Johnny Knoxville of MTV’s Jackass (and the movies of the same name) officially got divorced late last week in Los Angeles. Knoxville, whose real name is Philip John Clapp, originally filed for divorce from his wife of 11 years, Melanie Clapp, last summer. The couple has a 12 year old daughter, Madison. Knoxville and his wife have apparently been separated since July, 2006.
Last week’s divorce judgment was the result of a bifurcation of the case. Bifurcation occurs when the entire divorce case is not decided at the same time. Certain matters can be split from the rest of the case and decided at a later date. In the Knoxville case, Knoxville and his wife were granted a divorce only, meaning each is now legally single. However, all matters relating to custody, visitation, child support, spousal support and property distribution are still pending and will be decided later (in other words, all of the difficult matters are still left). In his initial divorce filing, Knoxville sought joint legal custody and joint physical custody of their daughter. He also acknowledged that he would have to pay spousal support. It is unclear exactly why Knoxville and his wife decided to bifurcate their divorce.
In the states that allow it (some states such as New York, Texas and Michigan do not generally allow bifurcation), a case can be bifurcated in several different ways. Probably the most common bifurcation is to separate the actual divorce or change in marital status from the child-related and economic matters. Two of the most common reasons for this type of bifurcation are to allow one or both spouses to remarry and to allow one or both spouses to take advantage of a single tax filing status. Bifurcation can also be used as a psychological tool – granting the divorce itself can help some spouses move on emotionally and facilitate settlement. Sometimes, it is just used because the financial or custody aspects of the case are so complicated that full investigation and trial of the issues will take many months or even years.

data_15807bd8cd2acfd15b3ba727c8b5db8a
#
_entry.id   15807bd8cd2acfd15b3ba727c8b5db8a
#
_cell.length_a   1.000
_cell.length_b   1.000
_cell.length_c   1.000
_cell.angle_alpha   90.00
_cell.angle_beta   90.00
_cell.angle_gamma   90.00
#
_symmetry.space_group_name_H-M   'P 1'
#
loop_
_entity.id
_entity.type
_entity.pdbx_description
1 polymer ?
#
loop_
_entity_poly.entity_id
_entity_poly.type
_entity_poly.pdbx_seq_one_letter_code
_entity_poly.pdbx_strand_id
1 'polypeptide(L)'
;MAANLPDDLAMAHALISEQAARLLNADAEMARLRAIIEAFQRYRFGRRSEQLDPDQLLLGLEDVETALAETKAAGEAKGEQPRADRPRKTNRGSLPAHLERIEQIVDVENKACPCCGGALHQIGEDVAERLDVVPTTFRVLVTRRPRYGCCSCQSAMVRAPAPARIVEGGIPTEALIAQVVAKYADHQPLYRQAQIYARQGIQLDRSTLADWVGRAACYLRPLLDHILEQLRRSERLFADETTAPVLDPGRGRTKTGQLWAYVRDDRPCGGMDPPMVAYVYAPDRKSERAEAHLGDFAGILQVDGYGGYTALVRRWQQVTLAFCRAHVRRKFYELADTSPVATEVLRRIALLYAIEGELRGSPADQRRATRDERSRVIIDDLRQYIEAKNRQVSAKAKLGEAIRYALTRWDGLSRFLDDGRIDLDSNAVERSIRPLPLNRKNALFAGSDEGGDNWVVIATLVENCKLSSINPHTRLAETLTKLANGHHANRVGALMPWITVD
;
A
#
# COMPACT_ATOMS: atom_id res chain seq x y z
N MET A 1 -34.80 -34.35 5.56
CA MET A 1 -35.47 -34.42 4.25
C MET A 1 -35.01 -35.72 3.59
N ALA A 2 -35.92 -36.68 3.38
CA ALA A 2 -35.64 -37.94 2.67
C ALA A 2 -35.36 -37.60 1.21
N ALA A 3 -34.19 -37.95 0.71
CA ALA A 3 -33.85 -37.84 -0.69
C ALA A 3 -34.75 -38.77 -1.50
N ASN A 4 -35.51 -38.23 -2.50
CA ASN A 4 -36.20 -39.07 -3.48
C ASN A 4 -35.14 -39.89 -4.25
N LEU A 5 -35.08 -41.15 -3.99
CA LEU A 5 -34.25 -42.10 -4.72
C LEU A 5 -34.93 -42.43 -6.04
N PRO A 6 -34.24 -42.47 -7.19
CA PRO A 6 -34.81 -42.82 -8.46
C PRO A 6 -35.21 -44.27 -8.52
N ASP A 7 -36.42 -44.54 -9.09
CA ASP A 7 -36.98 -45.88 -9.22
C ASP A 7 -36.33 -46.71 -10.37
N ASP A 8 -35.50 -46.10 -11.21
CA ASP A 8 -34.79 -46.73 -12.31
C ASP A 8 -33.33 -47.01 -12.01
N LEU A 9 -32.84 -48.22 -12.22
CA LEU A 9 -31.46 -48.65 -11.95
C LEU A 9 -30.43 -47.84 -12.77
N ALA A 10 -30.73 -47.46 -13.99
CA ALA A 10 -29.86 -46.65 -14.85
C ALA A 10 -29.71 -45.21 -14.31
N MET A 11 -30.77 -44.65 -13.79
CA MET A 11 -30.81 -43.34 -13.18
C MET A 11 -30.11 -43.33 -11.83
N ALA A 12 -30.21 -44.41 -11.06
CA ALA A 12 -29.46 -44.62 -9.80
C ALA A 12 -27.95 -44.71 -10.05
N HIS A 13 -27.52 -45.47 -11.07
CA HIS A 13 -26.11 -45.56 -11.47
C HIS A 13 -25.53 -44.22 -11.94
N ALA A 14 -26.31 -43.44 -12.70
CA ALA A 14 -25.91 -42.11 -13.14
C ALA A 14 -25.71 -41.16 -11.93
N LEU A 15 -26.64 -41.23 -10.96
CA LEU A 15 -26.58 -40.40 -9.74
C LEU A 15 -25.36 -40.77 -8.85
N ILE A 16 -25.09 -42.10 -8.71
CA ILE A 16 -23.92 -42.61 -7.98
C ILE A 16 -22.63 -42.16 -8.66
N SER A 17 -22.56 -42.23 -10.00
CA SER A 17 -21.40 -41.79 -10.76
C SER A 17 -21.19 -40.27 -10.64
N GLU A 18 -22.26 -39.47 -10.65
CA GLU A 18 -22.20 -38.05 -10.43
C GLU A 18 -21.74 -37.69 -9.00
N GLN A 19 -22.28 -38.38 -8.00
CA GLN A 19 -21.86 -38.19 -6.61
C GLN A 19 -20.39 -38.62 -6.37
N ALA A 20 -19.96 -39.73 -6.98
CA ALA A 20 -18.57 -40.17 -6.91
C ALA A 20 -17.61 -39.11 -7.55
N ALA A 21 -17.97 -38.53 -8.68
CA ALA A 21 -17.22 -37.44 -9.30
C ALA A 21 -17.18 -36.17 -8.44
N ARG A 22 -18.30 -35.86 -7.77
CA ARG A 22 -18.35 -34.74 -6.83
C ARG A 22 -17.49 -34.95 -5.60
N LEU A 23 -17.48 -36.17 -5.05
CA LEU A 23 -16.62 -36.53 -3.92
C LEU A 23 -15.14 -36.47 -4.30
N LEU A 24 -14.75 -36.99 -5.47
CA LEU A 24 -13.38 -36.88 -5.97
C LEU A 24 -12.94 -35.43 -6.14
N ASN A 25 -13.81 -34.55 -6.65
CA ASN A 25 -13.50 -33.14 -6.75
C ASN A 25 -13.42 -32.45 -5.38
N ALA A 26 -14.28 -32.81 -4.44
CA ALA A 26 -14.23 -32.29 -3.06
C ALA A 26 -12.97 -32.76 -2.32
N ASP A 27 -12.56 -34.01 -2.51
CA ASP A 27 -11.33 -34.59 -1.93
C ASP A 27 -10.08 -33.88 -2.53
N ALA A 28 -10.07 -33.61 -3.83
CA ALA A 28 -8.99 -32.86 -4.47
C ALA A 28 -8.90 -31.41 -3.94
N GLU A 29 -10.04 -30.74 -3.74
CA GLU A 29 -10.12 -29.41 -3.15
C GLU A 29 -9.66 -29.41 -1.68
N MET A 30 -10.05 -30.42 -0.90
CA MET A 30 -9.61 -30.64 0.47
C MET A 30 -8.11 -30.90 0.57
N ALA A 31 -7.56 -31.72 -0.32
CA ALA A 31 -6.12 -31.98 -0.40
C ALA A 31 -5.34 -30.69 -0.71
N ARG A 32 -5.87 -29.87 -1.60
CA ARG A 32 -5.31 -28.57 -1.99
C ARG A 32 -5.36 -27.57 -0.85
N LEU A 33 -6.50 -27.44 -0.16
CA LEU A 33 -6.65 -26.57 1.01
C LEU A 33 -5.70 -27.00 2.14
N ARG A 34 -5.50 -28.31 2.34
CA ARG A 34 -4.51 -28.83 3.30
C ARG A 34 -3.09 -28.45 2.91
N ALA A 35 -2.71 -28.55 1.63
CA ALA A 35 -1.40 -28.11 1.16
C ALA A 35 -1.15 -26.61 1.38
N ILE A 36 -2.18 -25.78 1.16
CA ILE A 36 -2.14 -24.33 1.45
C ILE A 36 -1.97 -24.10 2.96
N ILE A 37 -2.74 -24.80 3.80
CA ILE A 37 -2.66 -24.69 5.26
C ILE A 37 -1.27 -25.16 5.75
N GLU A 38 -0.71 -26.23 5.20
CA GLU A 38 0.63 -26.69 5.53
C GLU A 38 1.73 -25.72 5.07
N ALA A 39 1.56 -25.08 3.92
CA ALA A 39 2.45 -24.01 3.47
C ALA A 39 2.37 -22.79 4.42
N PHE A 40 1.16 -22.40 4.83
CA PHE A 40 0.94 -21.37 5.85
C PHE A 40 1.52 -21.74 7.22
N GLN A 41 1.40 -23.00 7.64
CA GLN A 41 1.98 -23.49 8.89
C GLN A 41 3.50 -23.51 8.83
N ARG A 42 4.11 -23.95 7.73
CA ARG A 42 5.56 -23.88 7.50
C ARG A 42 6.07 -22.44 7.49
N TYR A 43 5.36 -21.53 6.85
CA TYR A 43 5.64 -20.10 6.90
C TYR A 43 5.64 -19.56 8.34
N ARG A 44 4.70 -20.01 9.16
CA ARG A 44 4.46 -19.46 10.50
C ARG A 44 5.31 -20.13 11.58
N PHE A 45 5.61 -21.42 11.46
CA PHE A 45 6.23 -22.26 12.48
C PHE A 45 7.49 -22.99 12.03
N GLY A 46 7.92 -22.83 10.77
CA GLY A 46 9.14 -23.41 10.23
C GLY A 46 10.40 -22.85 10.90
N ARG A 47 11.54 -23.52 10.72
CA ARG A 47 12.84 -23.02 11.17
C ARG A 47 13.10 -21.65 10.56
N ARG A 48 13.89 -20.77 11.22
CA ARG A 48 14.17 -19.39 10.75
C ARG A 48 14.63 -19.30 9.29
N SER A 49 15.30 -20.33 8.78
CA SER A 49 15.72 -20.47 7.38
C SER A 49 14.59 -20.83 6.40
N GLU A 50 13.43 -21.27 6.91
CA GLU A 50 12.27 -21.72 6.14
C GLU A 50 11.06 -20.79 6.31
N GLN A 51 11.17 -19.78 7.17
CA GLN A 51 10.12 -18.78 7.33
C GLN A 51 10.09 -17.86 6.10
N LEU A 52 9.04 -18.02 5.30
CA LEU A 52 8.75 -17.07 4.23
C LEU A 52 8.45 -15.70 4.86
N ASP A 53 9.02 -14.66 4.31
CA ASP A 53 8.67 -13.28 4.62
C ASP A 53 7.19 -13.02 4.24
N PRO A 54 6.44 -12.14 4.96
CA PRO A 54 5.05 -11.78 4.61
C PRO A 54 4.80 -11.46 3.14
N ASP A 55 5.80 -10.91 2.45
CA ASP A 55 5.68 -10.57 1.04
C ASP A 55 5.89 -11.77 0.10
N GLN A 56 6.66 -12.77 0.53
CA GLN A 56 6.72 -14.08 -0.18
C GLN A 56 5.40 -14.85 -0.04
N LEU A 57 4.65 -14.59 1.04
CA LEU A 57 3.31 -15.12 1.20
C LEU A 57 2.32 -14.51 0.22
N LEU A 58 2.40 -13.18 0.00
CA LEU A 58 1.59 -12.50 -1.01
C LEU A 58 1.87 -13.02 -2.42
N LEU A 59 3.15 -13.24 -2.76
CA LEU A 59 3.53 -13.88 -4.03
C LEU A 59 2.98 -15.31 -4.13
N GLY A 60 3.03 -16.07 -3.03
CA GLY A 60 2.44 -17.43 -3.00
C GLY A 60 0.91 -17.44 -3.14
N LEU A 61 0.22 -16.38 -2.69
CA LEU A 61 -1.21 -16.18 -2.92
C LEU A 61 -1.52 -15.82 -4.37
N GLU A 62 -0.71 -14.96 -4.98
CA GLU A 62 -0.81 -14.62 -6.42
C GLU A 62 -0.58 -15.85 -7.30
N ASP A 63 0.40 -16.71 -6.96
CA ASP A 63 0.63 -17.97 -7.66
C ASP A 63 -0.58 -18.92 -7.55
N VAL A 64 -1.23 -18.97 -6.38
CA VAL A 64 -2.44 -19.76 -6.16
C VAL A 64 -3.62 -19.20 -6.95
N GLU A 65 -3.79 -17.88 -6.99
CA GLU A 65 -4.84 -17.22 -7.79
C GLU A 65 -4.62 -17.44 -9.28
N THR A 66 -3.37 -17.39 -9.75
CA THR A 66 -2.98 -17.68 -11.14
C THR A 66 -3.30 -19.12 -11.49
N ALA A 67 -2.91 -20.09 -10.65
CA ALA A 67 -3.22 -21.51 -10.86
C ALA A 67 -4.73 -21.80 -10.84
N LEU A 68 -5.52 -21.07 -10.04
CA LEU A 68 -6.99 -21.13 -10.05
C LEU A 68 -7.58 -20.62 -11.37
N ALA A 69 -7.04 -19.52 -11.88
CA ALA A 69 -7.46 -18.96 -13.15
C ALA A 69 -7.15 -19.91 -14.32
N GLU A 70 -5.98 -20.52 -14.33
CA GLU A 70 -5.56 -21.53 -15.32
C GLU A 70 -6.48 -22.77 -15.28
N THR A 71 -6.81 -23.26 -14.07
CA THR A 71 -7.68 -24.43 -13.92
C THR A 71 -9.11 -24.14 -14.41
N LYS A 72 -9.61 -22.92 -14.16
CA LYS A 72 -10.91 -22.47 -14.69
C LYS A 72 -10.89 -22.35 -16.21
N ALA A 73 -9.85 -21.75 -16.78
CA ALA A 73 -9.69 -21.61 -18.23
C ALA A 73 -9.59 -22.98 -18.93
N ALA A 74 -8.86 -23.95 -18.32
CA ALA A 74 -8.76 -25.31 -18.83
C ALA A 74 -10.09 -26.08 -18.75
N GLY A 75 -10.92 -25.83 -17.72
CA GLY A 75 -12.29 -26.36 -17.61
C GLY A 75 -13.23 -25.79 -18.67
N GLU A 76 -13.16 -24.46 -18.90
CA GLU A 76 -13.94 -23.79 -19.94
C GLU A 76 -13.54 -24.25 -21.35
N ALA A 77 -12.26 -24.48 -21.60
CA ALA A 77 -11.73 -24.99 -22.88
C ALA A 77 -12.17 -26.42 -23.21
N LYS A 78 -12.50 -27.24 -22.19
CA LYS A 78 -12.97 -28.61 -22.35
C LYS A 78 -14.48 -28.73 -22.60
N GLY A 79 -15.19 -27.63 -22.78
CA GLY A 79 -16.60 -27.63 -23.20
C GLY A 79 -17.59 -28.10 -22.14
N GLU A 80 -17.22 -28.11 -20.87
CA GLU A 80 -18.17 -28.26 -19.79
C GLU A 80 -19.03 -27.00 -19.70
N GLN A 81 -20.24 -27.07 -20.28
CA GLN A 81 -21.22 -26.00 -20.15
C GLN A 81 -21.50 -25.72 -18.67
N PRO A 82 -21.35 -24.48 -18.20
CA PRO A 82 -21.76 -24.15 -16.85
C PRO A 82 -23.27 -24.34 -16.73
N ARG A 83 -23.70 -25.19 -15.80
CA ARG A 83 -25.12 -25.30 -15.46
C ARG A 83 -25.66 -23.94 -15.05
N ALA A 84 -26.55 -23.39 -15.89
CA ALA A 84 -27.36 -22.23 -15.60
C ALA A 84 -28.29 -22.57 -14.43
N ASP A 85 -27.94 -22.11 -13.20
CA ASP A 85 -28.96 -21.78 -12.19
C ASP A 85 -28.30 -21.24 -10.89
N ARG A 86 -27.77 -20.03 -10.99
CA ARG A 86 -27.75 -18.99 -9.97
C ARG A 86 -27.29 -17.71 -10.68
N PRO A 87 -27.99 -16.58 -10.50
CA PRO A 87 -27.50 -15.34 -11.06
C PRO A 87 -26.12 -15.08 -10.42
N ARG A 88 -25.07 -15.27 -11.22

A case could also be bifurcated in situations where the husband and wife agree on custody, visitation and support but not property distribution – or vice versa. The divorce can be granted and visitation ordered and then a trial can be held later to decide on property division and support.
Knoxville is represented by Laura Wasser at Wasser, Cooperman and Carter, a high-profile family law firm in Los Angeles. Laura Wasser and the Wasser firm have represented many Hollywood celebrities in their divorce and custody cases. Most recently. Laura Wasser was one of Britney Spears’ attorneys in her pending custody case. Wasser and Spears parted company last fall.